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Looking into the mirror

Oct 24,2018
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Seoul mayor Park Won-soon listens to questions from lawmakers on Monday about unfair hiring practices at public corporations affiliated with the city, including the Seoul Metro. [NEWS1]
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Yang young-yu
The author is an editorial writer of the JoongAng Ilbo.

Trains come and go at the bustling Guui station in eastern Seoul, a station accommodating 42,000 commuters on average a day. A small corner of the platform is devoted to a 19-year-old whose life was cut brutally short after being hit by a train while fixing a platform door in May 2016. Passersby leave Post-It notes memorializing the life of the contract worker. One side of the emergency door reads “It’s not your fault” and “Many contract workers are exposed to dangers like this,” according to a worker at the station.

Seoul Metro is suspected of capitalizing on the young man’s death in support of its nepotistic ways. If this is found to be true, the subway operator has killed the boy a second time with injustice.

Seoul Metro is a highly attractive place to work. It is rare among the country’s 850 public corporations as every employee works in the capital. Those on the permanent payroll on average earn nearly 70 million won ($61,865) a year. Kim, who received a pitiful 1.3 million won a month, would have dreamed that one day he could end up on the permanent payroll after working hard.

But this was not the case.

Seoul Metro promoted 1,285 workers on long-term contracts to full-timers in March as promised following the tragic death of the young contract worker. Among the fortunate, 108 were family members of existing employees. Jobseekers are enraged at having been denied an opportunity. Liberal politicians are accusing the conservatives of attacking Seoul mayor Park Won-soon, a promising presidential candidate. But this is not a political matter but a shameful crime with broad ramifications.

First of all, nepotism is illegal and intolerable. The subway operator claims just 1,912 — or 11.2 percent of the total 17,084 employees — are related to one another. But the explanation is ludicrous. The public institution is more of a family business if 11 out of 100 employees are related to one another. Also, the list may not be that honest. An HR executive hid the recruitment of his daughter in 2016 and the upgrading of his wife to permanent status without convincing reasons. She is one of the 108 contract workers who were promoted to the permanent payroll. An independent probe should dig into the exact hiring timing and method.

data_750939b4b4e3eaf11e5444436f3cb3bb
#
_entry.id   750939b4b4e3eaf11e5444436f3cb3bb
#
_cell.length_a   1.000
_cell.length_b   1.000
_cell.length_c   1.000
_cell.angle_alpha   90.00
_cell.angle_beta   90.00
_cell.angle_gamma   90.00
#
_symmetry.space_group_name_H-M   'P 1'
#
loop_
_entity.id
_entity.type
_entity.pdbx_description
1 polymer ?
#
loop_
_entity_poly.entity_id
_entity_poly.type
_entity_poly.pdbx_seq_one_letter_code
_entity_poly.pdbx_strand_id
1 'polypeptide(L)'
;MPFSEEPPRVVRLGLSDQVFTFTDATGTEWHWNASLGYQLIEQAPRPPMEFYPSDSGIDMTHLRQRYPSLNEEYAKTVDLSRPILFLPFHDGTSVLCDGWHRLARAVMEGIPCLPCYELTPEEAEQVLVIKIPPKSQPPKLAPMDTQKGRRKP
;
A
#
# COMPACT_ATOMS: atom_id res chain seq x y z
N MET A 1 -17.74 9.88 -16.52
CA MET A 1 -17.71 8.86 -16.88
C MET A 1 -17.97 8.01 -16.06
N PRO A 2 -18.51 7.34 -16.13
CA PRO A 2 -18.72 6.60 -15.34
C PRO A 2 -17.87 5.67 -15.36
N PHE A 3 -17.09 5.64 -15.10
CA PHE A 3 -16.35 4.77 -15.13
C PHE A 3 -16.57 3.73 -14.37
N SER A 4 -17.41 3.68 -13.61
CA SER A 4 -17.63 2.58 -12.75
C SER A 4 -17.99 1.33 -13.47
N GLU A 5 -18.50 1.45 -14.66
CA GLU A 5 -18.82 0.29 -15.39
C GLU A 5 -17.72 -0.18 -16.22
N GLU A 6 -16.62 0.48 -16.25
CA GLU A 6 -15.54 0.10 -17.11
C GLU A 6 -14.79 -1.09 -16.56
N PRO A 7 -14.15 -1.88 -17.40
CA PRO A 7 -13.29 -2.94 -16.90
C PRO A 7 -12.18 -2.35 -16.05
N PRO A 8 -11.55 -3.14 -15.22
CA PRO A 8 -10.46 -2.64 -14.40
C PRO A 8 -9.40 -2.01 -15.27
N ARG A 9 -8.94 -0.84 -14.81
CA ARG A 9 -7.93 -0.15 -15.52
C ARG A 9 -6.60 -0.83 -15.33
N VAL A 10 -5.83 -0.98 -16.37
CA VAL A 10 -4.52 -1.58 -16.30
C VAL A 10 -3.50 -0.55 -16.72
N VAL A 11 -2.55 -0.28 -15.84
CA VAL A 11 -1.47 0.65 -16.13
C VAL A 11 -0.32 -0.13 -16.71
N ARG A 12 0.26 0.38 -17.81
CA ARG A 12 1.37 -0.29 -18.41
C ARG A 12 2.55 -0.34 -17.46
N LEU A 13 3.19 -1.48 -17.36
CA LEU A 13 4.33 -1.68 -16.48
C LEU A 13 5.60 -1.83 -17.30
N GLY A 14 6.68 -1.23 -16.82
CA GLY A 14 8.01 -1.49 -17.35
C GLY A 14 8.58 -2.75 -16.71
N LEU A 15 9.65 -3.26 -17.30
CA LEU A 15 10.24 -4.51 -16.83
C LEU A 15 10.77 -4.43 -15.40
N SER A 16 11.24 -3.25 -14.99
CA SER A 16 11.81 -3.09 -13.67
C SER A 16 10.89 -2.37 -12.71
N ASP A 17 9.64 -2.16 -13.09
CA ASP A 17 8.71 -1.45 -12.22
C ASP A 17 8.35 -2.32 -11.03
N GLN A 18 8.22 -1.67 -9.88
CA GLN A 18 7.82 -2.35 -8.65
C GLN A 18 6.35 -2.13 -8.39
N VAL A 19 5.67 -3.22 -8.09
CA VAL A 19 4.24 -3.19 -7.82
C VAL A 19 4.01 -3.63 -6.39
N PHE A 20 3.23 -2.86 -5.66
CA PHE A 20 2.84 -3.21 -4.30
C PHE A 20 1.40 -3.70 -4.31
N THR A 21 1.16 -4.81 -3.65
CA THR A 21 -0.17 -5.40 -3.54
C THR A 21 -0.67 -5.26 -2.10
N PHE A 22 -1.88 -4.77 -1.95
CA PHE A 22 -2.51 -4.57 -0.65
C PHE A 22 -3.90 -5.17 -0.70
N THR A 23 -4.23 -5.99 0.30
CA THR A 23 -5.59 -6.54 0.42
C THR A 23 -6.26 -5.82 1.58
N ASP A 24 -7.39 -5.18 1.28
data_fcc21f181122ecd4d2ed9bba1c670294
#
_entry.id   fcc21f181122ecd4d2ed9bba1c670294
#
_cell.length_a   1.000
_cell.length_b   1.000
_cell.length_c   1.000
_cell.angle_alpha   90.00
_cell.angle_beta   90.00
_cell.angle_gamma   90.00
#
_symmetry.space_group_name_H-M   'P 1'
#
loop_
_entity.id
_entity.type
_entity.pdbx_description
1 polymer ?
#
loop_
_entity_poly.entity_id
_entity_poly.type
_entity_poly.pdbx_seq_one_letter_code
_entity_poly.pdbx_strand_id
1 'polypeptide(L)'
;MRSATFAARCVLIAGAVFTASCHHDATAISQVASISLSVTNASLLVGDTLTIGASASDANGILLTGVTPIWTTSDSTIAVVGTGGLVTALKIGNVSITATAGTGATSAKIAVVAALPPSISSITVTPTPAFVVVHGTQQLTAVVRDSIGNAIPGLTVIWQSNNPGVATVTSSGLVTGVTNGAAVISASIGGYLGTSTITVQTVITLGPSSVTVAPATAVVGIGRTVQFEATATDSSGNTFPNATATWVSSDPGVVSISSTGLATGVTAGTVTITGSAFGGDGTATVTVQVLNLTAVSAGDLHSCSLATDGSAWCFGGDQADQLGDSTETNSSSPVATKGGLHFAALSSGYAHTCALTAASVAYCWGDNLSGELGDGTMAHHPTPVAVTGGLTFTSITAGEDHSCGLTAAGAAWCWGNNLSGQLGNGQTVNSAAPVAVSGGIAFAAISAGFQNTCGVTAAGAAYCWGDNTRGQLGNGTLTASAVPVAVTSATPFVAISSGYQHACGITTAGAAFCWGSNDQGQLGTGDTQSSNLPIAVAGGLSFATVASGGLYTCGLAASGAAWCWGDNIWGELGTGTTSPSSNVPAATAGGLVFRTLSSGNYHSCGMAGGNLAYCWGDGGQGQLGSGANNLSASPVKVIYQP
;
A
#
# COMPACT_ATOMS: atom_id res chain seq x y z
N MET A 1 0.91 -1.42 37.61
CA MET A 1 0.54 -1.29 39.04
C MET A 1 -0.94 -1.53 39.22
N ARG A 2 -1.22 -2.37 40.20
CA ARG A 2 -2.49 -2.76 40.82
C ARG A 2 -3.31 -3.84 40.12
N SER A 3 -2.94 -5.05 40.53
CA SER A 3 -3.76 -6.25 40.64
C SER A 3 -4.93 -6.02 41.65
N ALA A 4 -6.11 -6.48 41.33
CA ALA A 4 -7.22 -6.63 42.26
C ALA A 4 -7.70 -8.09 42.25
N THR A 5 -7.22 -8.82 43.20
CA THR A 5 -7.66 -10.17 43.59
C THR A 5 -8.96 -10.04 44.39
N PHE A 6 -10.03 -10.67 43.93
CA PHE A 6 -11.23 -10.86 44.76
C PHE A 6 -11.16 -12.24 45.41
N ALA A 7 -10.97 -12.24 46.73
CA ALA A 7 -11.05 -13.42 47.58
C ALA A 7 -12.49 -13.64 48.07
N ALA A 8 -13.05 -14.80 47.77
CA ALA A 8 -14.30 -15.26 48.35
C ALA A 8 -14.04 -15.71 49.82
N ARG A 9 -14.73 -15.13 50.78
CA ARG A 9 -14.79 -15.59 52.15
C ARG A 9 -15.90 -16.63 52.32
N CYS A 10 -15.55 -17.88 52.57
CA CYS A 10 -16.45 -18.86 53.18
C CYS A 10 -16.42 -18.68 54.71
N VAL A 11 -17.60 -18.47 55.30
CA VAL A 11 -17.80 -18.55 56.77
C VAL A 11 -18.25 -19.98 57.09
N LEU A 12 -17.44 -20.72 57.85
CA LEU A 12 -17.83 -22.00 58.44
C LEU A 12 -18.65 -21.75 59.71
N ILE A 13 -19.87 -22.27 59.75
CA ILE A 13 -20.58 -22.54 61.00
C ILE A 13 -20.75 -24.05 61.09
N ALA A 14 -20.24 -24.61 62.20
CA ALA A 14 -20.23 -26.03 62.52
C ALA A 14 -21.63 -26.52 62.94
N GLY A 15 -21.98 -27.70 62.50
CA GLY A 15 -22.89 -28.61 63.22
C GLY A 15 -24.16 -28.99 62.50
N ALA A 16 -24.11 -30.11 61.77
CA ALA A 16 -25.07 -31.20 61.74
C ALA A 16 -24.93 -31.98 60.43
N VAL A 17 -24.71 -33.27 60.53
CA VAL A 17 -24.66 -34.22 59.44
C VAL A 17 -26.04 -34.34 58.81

Second, the internal hiring binge has taken away many opportunities for new recruits. Seoul mayor Park claims the upgrading of irregular workers is unrelated to fewer placements being made. But the subway authority had planned to cut the quota for new recruits by 1,029 over the next two years. Park, who has always vowed to create jobs for the young, has stripped the young of their jobs.

Third, the unfair practice resulted from the outsized power of the union. Of the total staff, 83 percent, or 14,000, are union members. Of them, 12,000 are under the militant Korean Confederation of Trade Unions (KCTU). Kim Tae-ho, the chief of Seoul Metro, is rumored to be pro-union to please the leftist mayor. Under him, former laid-off unionists were reinstated en masse, 260 unionists went on overseas studies, and those on the verge of retirement were promoted by one grade so they would receive more generous severance pay. More are headed overseas next month. Seoul Metro incurred a deficit of 259.6 billion won in the first half.

Even though the company is a hotbed of corruption, many still aspire to get in. Nepotism has been demoralizing news to jobseekers.
Mayor Park must stop defending the subway authority and himself. He must comply with a parliamentary probe. How can he aspire to govern the country when his administration of Seoul is in question? In his book “Good to Great,” Jim Collins advises that a good leader should look into the mirror and out the window: “Look out the window to apportion credit to factors outside themselves when things go well. At the same time, look at the mirror to apportion responsibility, never blaming bad luck when things go poorly.”

Park should look into the mirror and ask himself if he has been truly honest to the boy who died at Guui station.

JoongAng Ilbo, Oct. 23, Page 30